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Are you a mutual lover? poll discussion/results

Poll ran between 16 - 23 Oct. Are you a mutual lover? Results

Building Societies are mutual organisations run for the benefit of their members not shareholders. Yet invariably, look at the best buy tables for many financial products and it’s the banks who top them.

Does mutuality matter to you? Which is the closest to your view?

A. Mutually supportive. I stick to building societies - they’re better for the long haul. 40% (950 votes)
B. Mutual Neutral. I don’t care - it's all about the best product rates. 54% (1274 votes)
C. Mutually destructive. Give me a bank - at least you know where you stand. 6% (141 votes)

Voting has now ended, but you can still click reply to discuss below. Thanks to everybody that had their say. :)


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Replies

  • I support the mutuals, but mainly due to the Nationwide, they always used to be in the best buy tables until the banks learned it could be good for business, high rates to catch us then drop them when we are unaware. Even with Bank headline best buy table rates nationwide still does a much better deal than most.
    Without the Nationwide fight we would all now be paying to use Link cash machines. They have also been consistant with their credit card for use abroad.
    I find if I haven't time to chase the best buys they offer a good steady average and I have never felt ripped off. They offered reasonable interest on their current account long before any of the others and still do. Generally I feel they deal honestly with their customers where as the banks nearly always seem to have a trick in the small print.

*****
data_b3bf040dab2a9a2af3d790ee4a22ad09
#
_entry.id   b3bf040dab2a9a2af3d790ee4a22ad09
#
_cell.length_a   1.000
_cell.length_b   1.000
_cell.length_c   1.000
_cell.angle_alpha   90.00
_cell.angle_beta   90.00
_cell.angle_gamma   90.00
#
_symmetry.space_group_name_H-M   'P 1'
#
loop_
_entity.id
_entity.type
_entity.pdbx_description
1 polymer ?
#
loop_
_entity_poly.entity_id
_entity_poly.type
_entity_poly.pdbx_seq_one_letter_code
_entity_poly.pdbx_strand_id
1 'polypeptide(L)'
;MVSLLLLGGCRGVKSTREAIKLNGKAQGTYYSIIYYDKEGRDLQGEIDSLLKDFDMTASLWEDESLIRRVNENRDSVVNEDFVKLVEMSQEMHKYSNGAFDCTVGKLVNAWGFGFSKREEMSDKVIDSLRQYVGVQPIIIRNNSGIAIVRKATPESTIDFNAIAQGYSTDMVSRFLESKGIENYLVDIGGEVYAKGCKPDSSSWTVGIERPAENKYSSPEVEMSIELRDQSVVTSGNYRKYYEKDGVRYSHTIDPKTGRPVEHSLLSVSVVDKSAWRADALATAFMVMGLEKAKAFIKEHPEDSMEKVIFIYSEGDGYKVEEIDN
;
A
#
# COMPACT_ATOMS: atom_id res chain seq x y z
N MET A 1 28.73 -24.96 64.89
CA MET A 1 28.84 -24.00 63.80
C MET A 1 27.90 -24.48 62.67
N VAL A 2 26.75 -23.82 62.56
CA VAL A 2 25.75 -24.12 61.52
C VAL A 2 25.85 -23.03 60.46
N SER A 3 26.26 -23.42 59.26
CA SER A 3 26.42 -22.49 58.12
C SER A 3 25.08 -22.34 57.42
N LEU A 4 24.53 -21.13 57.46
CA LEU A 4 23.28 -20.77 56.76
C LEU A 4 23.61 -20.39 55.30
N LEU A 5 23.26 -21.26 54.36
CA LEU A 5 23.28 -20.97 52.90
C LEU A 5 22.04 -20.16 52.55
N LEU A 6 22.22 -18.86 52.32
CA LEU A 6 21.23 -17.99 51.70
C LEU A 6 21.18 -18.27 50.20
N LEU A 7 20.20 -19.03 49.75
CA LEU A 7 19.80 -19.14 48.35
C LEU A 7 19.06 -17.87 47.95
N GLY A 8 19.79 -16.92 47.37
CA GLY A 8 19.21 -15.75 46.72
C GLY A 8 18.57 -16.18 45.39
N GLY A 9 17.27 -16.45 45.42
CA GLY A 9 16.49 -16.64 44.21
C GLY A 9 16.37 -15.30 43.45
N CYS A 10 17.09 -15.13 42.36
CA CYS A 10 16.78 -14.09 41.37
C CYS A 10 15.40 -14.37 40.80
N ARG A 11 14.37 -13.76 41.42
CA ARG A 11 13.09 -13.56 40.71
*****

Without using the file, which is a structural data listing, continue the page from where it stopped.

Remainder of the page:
• I joined Nationwide after hearing their good press but have now gone back to using my old regular bank due to such poor online service from Nationwide. They rarely answer emails and I cannot get to the high st building society regularly, so I rely on a good internet banking service. I was promised this by Nationwide but they failed to deliver. Will stick to what I know for now!
  • I agree with the first poster, and disagree with the second. I like the idea of mutuality in principle, and since we switched to Nationwide we've been very pleased. NW always seem to provide good savings rates (our main concern), even if they are not at the very top of the table. They also seem to pass on rate increases reasonably quickly. I've only seen one thing that I found a little bit disturbing (although it didn't affect me personally): I once read a year or so ago, when the furore about bank charges was at its height, that NW had written to a customer who had tried to claim bank charges that NW was going to close his account "because your relationship with NW has broken down". I thought this was against the banking code, but I don't know if this was a one-off, or a general policy at the time.

    Regarding the second poster, we use the internet banking function of NW all the time, and it works very well: it's easy to use and very reliable (we routinely use it on mac / safari and windows / firefox without any problems). In all the times we have tried to use it (every 2 or 3 days on average over about 4 years) I can think of only 2 or 3 occasions when the web site has been unobtainable, and then the problem only lasted 3 or 4 hours. We've only had problems with the account a couple of times (nothing to do with the internet banking), and then we've been able to sort it out over the phone quickly (sounds like they use a UK-based call-centre as well). The only reason we ever need to visit a branch is to deposit a cheque, and we could do that by post if we wished.
  • We "bank" with Nationwide too, and have a consistently excellent service both in the branch and online. We always take a mortgage with a building society, you may get a slightly lower rate with a bank, but we've always had the belief that banks are just out to get what they can! At least with a building society, we can pretend that the little people are getting something out of it! (although when you read Nationwide's financial accounts, and see what the Board pay themselves, you do wonder!)